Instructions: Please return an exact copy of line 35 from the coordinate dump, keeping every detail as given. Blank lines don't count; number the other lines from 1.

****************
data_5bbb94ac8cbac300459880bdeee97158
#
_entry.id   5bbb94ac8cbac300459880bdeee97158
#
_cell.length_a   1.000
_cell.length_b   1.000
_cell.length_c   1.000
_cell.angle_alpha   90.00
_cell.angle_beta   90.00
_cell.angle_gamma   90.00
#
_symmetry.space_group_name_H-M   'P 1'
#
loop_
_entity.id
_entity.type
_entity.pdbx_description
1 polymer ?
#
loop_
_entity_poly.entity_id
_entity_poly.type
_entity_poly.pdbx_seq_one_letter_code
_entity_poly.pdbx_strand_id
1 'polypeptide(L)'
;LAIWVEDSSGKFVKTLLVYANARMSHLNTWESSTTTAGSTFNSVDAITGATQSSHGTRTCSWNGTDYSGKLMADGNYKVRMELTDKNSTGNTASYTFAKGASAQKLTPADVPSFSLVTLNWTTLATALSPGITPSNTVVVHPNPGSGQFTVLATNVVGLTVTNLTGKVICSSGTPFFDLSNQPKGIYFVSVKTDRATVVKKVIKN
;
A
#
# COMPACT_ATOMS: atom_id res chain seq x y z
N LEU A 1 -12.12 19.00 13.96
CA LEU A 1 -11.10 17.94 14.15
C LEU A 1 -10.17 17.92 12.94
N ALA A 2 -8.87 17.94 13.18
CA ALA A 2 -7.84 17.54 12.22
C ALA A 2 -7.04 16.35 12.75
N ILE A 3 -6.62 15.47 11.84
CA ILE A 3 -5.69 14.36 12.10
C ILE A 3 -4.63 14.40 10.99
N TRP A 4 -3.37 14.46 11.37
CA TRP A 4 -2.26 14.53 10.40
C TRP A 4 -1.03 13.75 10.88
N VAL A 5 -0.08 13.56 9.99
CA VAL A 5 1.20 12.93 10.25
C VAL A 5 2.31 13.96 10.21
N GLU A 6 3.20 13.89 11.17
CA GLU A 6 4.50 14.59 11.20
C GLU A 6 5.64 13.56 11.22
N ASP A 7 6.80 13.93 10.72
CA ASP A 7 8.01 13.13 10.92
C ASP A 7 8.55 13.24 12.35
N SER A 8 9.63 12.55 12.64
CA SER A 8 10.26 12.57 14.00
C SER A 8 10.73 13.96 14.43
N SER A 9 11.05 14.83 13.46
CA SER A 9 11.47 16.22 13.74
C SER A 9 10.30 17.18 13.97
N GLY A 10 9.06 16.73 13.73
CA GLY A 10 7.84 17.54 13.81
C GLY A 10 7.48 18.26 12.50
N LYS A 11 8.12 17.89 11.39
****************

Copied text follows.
CA ALA A 2 -7.84 17.54 12.22